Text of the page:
Oregon flooding

Floodwaters flow across W. Netherwood Road into Lerner Conservation Park on Friday, March 15.

Netherwood Road closures resumed again as heavy rains and a stressed watershed required the Village of Oregon to pump water over it from the north.

It’s a short-term plan while the village works on a long-term solution, city officials told the Observer.

West Netherwood Road between Cusick and Alpine Parkways closed during non-peak traffic hours throughout the first week of October and continued into a second week to allow water from the north to be pumped over the road into the Keller Alpine Park area, according to a Village of Oregon news release and subsequent emails over the next several days from public works director Jeff Rau.

In a Tuesday, Oct. 8 email, Rau wrote the village is making “good progress” on pumping. While Cusick Parkway and West Netherwood Road remain open, the latest plan is to pump water from the Netherwood Road area between Cusick Parkway and North Burr Oak. Rau said with the impending rain expected Thursday, Oct. 10, and Friday, Oct. 11, pumping will continue for the next two days for 24 hours each day.

His Oct. 2 release stated pumping during evening hours was to “ideally” keep West Netherwood Road open during daytime hours to reduce impact to residents.

“Emergency services should evaluate options considering the fact Hwy. M is closed as well,” Rau stated in the release.

In a separate email Oct. 2, Rau told the Observer that due to heavy overnight rainfall, the village pumped that morning until 6:30 a.m., opened Netherwood until 9:30 a.m., and closed the road until 3 p.m. for more pumping.

“Unfortunately, we can’t control the timing of the rainfall and how it approaches Netherwood,” he wrote. “We do have signage out there including signs showing a 15 mph zone through the water, however not many people are adhering to that,” Rau said.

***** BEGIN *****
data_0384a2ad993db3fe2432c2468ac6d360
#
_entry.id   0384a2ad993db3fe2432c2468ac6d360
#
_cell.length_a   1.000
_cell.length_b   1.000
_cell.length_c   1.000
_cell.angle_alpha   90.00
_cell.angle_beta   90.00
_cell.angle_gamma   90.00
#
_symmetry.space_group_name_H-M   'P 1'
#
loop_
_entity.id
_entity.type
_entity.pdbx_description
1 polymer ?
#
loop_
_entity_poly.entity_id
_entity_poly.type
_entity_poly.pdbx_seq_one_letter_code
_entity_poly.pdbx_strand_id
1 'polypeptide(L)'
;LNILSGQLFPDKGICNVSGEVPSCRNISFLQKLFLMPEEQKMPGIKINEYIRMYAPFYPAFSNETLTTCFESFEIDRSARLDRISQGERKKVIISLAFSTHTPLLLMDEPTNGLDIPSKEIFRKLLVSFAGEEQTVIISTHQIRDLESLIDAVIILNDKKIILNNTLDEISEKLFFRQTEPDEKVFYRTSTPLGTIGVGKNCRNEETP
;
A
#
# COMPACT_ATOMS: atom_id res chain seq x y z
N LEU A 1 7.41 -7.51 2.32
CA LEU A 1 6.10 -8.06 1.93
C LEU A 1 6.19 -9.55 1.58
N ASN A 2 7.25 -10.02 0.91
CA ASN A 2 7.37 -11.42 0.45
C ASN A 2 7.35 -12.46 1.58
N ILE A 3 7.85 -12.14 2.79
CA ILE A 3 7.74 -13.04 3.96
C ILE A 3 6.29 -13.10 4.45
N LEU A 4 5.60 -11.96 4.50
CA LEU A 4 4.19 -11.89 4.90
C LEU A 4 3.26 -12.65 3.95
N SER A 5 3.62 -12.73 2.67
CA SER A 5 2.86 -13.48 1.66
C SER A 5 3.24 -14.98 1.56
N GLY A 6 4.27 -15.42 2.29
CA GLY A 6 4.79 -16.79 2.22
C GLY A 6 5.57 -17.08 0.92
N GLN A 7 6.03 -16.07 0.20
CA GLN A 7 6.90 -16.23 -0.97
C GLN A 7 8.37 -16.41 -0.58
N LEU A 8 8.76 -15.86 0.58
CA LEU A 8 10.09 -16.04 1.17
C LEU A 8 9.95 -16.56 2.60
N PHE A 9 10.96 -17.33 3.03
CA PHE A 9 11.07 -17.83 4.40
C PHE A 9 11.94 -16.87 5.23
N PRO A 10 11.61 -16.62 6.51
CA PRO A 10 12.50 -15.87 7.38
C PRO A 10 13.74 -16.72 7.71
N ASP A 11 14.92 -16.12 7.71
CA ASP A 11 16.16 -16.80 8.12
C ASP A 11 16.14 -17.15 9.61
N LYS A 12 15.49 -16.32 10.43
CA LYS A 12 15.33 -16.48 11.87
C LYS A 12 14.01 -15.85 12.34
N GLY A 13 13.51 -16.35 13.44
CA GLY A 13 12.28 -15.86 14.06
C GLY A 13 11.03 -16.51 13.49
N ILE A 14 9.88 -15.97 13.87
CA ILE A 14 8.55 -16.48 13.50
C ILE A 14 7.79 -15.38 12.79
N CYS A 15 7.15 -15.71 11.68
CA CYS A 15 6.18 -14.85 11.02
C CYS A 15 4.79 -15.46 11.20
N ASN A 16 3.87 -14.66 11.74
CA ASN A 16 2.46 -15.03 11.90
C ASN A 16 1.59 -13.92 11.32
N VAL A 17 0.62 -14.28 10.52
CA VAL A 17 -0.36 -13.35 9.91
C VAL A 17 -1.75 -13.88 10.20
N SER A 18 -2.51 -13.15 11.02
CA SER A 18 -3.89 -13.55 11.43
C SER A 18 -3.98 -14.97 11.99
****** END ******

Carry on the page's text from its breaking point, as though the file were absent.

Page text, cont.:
Rau’s release stated the flooding is both due to the October rainfall – the rainfall this last week is more than an inch higher than the average precipitation for the entire month – and from Lake Barney to the north. The glacial kettle has grown from a 30 acre body to an 800 one, and with no natural outlet, the water filters out through the groundwater or evaporation. Because there’s so much sitting water, neither option is allows for a quick fix.

Oregon’s not alone with its stormwater issues – Dane County has experienced “record breaking rainfall amounts,” Rau pointed out.

Nearly 10% of all agricultural land in Dane County was unplanted this year due to standing water in fields, causing minor flooding and saturated ground conditions, the release stated.

Both the Village of Oregon and Town of Oregon are working on long-term solutions that may include new drainage channels, raising west Netherwood Road and installing culverts and installing new outlet structures and culverts at Cusick Parkway.

“Until we see decreases in the flows from the Lake Barney Swamp area, we can expect similar closures in the future,” Rau wrote.